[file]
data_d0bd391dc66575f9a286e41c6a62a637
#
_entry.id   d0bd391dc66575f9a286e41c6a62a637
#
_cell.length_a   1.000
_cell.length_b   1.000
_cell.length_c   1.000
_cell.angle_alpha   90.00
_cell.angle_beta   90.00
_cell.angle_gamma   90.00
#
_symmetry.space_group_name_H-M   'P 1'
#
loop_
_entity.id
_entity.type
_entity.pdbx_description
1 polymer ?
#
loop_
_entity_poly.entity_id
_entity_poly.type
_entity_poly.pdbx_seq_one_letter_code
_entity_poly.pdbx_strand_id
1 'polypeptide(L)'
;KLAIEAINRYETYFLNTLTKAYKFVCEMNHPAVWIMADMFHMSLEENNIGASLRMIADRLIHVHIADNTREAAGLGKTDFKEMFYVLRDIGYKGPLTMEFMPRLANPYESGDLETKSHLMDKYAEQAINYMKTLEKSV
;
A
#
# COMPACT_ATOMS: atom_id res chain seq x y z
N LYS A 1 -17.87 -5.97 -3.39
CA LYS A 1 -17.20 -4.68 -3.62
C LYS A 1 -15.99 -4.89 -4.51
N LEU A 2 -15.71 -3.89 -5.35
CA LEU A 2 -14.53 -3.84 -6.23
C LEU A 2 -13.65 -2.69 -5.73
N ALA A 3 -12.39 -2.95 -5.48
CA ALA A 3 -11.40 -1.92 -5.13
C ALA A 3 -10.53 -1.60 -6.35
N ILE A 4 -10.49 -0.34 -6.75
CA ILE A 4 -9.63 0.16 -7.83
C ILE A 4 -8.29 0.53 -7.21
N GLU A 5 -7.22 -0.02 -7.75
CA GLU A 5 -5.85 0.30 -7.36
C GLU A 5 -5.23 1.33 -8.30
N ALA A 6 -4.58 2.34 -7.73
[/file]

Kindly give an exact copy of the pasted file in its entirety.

data_d0bd391dc66575f9a286e41c6a62a637
#
_entry.id   d0bd391dc66575f9a286e41c6a62a637
#
_cell.length_a   1.000
_cell.length_b   1.000
_cell.length_c   1.000
_cell.angle_alpha   90.00
_cell.angle_beta   90.00
_cell.angle_gamma   90.00
#
_symmetry.space_group_name_H-M   'P 1'
#
loop_
_entity.id
_entity.type
_entity.pdbx_description
1 polymer ?
#
loop_
_entity_poly.entity_id
_entity_poly.type
_entity_poly.pdbx_seq_one_letter_code
_entity_poly.pdbx_strand_id
1 'polypeptide(L)'
;KLAIEAINRYETYFLNTLTKAYKFVCEMNHPAVWIMADMFHMSLEENNIGASLRMIADRLIHVHIADNTREAAGLGKTDFKEMFYVLRDIGYKGPLTMEFMPRLANPYESGDLETKSHLMDKYAEQAINYMKTLEKSV
;
A
#
# COMPACT_ATOMS: atom_id res chain seq x y z
N LYS A 1 -17.87 -5.97 -3.39
CA LYS A 1 -17.20 -4.68 -3.62
C LYS A 1 -15.99 -4.89 -4.51
N LEU A 2 -15.71 -3.89 -5.35
CA LEU A 2 -14.53 -3.84 -6.23
C LEU A 2 -13.65 -2.69 -5.73
N ALA A 3 -12.39 -2.95 -5.48
CA ALA A 3 -11.40 -1.92 -5.13
C ALA A 3 -10.53 -1.60 -6.35
N ILE A 4 -10.49 -0.34 -6.75
CA ILE A 4 -9.63 0.16 -7.83
C ILE A 4 -8.29 0.53 -7.21
N GLU A 5 -7.22 -0.02 -7.75
CA GLU A 5 -5.85 0.30 -7.36
C GLU A 5 -5.23 1.33 -8.30
N ALA A 6 -4.58 2.34 -7.73